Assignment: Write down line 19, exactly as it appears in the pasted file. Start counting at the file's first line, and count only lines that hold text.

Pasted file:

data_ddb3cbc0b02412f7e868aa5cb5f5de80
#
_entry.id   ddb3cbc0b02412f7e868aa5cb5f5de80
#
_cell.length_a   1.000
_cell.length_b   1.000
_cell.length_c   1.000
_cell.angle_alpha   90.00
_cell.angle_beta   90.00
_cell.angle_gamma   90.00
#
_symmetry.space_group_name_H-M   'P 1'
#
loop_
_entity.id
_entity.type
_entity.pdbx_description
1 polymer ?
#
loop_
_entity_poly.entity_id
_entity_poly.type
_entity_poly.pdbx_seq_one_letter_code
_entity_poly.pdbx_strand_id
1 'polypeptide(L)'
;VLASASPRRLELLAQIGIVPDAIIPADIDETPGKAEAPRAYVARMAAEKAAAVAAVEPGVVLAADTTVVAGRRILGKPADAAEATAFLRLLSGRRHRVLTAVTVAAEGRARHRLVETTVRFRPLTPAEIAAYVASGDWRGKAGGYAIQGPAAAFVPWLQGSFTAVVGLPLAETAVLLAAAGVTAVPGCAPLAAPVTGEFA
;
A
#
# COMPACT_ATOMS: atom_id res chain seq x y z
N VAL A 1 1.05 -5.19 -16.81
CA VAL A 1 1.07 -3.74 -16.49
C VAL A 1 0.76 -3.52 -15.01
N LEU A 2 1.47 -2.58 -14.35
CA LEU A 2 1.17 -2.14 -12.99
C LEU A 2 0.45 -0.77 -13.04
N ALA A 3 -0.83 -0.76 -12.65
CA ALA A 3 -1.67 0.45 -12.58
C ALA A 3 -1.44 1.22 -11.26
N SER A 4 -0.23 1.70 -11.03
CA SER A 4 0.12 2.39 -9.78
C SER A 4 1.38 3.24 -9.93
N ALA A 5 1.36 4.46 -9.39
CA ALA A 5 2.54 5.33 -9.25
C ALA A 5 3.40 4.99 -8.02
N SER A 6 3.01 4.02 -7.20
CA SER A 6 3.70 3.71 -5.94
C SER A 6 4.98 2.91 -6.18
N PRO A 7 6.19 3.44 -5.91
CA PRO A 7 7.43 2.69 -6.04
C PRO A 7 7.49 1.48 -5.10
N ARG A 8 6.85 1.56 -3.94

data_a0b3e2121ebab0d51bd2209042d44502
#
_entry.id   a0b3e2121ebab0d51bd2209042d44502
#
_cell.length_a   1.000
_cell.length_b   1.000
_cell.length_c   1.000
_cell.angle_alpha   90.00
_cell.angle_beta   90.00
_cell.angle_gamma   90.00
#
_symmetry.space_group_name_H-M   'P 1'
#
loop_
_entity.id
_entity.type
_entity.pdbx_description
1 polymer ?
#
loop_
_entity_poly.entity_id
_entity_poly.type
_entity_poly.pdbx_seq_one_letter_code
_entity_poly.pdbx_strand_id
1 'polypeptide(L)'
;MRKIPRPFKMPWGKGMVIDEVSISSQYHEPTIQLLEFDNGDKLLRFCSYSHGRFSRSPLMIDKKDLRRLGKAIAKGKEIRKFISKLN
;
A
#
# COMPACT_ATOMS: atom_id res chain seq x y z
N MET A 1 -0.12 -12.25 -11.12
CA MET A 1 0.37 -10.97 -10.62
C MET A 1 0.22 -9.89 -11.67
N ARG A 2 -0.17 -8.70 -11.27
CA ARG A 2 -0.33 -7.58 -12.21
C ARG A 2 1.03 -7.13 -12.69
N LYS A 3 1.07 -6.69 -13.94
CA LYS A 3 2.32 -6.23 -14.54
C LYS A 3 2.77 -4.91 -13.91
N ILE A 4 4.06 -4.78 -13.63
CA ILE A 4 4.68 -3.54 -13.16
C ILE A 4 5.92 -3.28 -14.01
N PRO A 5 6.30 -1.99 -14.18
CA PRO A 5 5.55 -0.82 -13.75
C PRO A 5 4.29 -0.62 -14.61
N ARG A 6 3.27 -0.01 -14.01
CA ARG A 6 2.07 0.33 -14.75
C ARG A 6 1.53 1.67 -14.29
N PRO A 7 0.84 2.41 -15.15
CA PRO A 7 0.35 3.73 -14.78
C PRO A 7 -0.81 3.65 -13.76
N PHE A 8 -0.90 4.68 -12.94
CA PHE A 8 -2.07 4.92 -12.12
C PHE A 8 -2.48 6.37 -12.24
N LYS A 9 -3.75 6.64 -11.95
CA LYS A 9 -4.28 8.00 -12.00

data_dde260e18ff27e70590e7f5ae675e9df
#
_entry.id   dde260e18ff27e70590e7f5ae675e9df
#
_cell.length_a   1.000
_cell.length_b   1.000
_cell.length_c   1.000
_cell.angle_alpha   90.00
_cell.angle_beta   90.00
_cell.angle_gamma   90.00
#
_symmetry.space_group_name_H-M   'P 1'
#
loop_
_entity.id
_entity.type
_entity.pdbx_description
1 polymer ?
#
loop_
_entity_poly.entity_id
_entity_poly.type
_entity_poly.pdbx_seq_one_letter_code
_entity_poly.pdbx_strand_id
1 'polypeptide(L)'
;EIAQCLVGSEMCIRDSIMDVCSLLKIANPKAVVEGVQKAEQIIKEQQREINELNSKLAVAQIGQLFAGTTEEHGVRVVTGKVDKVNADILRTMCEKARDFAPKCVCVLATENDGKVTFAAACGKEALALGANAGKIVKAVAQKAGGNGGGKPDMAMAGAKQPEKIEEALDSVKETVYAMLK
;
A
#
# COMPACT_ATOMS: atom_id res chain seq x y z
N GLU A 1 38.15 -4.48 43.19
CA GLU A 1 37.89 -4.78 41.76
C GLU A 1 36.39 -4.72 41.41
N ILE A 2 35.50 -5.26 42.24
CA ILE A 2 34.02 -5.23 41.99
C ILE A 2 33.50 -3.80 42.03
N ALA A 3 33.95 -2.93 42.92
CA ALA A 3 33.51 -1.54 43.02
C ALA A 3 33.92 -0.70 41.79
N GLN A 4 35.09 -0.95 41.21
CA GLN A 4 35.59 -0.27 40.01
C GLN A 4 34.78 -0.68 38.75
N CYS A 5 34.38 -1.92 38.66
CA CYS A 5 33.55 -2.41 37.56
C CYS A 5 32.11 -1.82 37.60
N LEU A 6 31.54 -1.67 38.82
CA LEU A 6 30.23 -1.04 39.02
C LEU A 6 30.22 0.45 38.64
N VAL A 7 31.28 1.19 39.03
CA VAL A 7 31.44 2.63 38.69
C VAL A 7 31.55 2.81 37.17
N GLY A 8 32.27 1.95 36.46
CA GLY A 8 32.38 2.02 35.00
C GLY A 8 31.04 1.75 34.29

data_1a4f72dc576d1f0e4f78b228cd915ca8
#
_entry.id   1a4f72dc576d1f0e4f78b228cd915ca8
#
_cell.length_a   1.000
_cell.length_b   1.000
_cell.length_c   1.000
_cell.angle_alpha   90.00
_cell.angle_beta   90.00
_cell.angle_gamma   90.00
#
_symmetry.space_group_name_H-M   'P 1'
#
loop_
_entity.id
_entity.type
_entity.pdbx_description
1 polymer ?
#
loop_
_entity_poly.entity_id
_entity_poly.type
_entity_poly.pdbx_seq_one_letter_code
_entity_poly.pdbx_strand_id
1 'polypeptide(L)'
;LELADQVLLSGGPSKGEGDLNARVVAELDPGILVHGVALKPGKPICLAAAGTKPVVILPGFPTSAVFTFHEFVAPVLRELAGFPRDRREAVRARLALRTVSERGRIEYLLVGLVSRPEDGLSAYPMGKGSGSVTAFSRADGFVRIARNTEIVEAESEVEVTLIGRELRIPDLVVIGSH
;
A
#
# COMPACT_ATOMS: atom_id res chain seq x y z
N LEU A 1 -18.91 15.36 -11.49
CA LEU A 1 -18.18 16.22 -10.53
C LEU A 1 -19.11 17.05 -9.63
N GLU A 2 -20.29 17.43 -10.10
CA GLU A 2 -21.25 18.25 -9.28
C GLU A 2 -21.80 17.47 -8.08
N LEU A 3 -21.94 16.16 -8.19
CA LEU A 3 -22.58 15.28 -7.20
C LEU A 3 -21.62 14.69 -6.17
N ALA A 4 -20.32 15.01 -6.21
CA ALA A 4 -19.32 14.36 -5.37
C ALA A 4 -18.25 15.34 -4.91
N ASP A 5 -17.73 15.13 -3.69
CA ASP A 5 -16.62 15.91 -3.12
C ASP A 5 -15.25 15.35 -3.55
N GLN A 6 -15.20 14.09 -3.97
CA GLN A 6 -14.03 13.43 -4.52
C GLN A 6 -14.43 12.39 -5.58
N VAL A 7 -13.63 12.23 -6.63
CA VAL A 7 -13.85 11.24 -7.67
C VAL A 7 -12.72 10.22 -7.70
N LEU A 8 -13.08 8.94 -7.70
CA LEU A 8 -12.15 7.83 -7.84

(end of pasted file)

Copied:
#